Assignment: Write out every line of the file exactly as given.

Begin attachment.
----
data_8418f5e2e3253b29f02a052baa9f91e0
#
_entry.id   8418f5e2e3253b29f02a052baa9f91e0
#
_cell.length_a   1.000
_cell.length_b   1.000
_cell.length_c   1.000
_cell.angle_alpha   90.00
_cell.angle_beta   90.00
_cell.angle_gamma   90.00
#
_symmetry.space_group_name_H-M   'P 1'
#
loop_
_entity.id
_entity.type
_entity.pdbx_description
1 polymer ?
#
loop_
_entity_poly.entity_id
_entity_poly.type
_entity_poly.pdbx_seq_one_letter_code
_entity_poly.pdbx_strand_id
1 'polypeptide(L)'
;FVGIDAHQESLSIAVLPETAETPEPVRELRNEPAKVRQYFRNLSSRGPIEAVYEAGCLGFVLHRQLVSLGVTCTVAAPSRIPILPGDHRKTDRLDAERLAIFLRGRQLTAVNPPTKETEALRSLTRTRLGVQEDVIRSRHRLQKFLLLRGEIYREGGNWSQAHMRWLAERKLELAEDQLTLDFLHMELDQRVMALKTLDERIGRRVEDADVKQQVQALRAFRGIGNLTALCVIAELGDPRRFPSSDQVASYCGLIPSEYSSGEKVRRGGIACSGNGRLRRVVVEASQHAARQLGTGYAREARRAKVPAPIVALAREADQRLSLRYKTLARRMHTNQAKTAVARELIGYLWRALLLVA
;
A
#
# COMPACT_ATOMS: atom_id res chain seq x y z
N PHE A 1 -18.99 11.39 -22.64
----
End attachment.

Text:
data_8418f5e2e3253b29f02a052baa9f91e0
#
_entry.id   8418f5e2e3253b29f02a052baa9f91e0
#
_cell.length_a   1.000
_cell.length_b   1.000
_cell.length_c   1.000
_cell.angle_alpha   90.00
_cell.angle_beta   90.00
_cell.angle_gamma   90.00
#
_symmetry.space_group_name_H-M   'P 1'
#
loop_
_entity.id
_entity.type
_entity.pdbx_description
1 polymer ?
#
loop_
_entity_poly.entity_id
_entity_poly.type
_entity_poly.pdbx_seq_one_letter_code
_entity_poly.pdbx_strand_id
1 'polypeptide(L)'
;FVGIDAHQESLSIAVLPETAETPEPVRELRNEPAKVRQYFRNLSSRGPIEAVYEAGCLGFVLHRQLVSLGVTCTVAAPSRIPILPGDHRKTDRLDAERLAIFLRGRQLTAVNPPTKETEALRSLTRTRLGVQEDVIRSRHRLQKFLLLRGEIYREGGNWSQAHMRWLAERKLELAEDQLTLDFLHMELDQRVMALKTLDERIGRRVEDADVKQQVQALRAFRGIGNLTALCVIAELGDPRRFPSSDQVASYCGLIPSEYSSGEKVRRGGIACSGNGRLRRVVVEASQHAARQLGTGYAREARRAKVPAPIVALAREADQRLSLRYKTLARRMHTNQAKTAVARELIGYLWRALLLVA
;
A
#
# COMPACT_ATOMS: atom_id res chain seq x y z
N PHE A 1 -18.99 11.39 -22.64